Princess of Power model. Harkening back to She-Ra, the Princess of Power (and twin sister to He-Man), this brazenly stolen idea (from my co-clerk of many years ago) has been wildly successful in my life. It works best as a daily ritual for your everyday to do list.

Each morning, send your partner a list of what you intend to accomplish that day. As the day goes by, mark off your list and send it back to them with items marked “done;” they will do the same. Seeing each other accomplishing what you set out to do is inspiring and motivating. In order for it to be successful, you must actually send the list each morning and keep up with the tasks you set out to do. It can help push you to do more than you might otherwise when you see it all laid out. (The new sharing feature on the Notes app on the iPhone is great for this; you can even use radio buttons to allow you to tick off tasks as you accomplish them, and the list updates automatically on each other’s phones.)

Team Organizing Software. If the tasks are larger, longer term and multi-step, software that allows you to lay out for each other goals, timelines, and information related to the tasks can be very useful. Basecamp3 is one such tool. In order for it to work, you have to pay attention to the software and continually check and update it. It is only as useful as how much you use it.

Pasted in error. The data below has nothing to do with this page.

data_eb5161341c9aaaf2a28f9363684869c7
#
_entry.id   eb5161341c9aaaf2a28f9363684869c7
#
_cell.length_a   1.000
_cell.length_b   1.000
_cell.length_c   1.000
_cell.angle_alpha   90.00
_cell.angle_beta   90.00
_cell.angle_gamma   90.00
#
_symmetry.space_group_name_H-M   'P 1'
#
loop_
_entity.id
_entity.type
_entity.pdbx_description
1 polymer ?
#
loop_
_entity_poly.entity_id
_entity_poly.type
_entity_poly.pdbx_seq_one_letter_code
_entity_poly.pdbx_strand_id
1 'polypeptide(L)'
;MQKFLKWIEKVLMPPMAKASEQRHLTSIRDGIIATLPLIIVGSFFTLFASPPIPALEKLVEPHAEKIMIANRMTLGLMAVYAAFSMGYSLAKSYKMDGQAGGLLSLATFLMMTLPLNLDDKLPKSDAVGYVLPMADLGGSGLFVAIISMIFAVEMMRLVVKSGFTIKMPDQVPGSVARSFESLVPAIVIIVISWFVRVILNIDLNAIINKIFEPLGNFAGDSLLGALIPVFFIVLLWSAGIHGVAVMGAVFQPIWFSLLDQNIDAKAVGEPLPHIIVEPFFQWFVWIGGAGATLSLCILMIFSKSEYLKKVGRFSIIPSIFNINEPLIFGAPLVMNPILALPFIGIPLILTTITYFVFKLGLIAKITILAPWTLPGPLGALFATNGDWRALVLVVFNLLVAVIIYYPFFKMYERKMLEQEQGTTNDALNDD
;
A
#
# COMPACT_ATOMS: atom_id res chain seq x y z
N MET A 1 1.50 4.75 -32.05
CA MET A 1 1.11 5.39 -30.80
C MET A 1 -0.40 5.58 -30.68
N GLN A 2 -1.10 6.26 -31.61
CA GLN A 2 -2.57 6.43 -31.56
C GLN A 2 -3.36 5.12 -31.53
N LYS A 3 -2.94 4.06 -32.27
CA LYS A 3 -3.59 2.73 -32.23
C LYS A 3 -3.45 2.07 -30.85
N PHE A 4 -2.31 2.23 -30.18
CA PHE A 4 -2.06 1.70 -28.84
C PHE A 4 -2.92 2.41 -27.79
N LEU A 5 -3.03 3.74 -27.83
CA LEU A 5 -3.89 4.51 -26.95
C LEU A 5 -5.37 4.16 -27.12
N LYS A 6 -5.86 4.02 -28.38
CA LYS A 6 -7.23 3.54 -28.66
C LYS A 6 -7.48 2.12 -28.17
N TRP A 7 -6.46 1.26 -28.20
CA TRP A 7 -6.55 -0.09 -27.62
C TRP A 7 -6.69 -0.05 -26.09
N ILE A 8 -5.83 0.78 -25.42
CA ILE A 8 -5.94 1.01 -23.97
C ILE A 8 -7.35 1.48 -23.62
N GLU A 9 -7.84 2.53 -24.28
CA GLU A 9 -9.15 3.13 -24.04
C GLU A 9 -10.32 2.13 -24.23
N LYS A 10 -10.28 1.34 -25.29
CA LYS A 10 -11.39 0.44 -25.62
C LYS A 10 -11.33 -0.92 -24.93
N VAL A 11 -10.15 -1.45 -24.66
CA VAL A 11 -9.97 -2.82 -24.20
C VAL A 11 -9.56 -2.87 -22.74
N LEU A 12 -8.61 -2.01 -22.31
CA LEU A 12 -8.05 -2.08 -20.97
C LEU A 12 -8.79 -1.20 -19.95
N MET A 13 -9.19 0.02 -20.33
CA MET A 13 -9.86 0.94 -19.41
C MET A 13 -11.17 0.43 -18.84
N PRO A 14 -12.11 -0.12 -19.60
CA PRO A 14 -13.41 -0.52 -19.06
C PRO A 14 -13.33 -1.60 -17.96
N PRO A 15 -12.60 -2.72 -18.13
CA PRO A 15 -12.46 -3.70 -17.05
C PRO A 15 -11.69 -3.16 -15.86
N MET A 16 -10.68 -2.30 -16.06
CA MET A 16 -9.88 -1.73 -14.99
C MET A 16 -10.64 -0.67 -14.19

Social Media. Sometimes you do not need ongoing check-in with a partner, but instead just need to know you will be publicly humiliated if you fail to meet your goal. Fear of public humiliation keeps runners pushing ahead of the minimum pace in races to avoid being picked up by the bus. It works.

Using social media in this way recently worked for me. I participate in an online community of like-minded solo lawyers, none of whom I know particularly well, but several of whom I have met and shared practice-focused discussions. I posted for all to see that I had failed to get something done which I had sworn I would do. I promised this large group of people that I would have it done by a specific date and asked them to hold me accountable. People responded with general encouraging comments, but the ones that really got me to do it asked pointed questions like “it’s 24 hours from your deadline; how is it going?” and “what tasks remain to be done?” For me, feeling forced to publicly answer that second one spurred me to make the list, feel embarrassed to post the answer, and instead accomplish the listed tasks so I didn’t have to tell anyone how many items remained. By the time I posted my response, I had done them all and beaten the deadline.

Social media where this can work includes any limited scope group such as the Slack community of which I am a part, a Facebook group, or even a group of friends. I would not recommend this method for an entirely-public social media outlet, though some may disagree. I have certainly seen weight loss and fitness goals posted publicly on Facebook.

Don’t Shy Away

If this all sounds too collaborative for your solo mindset, give it a try anyway. You may find that it becomes you more than you realize, and if not, nothing is lost.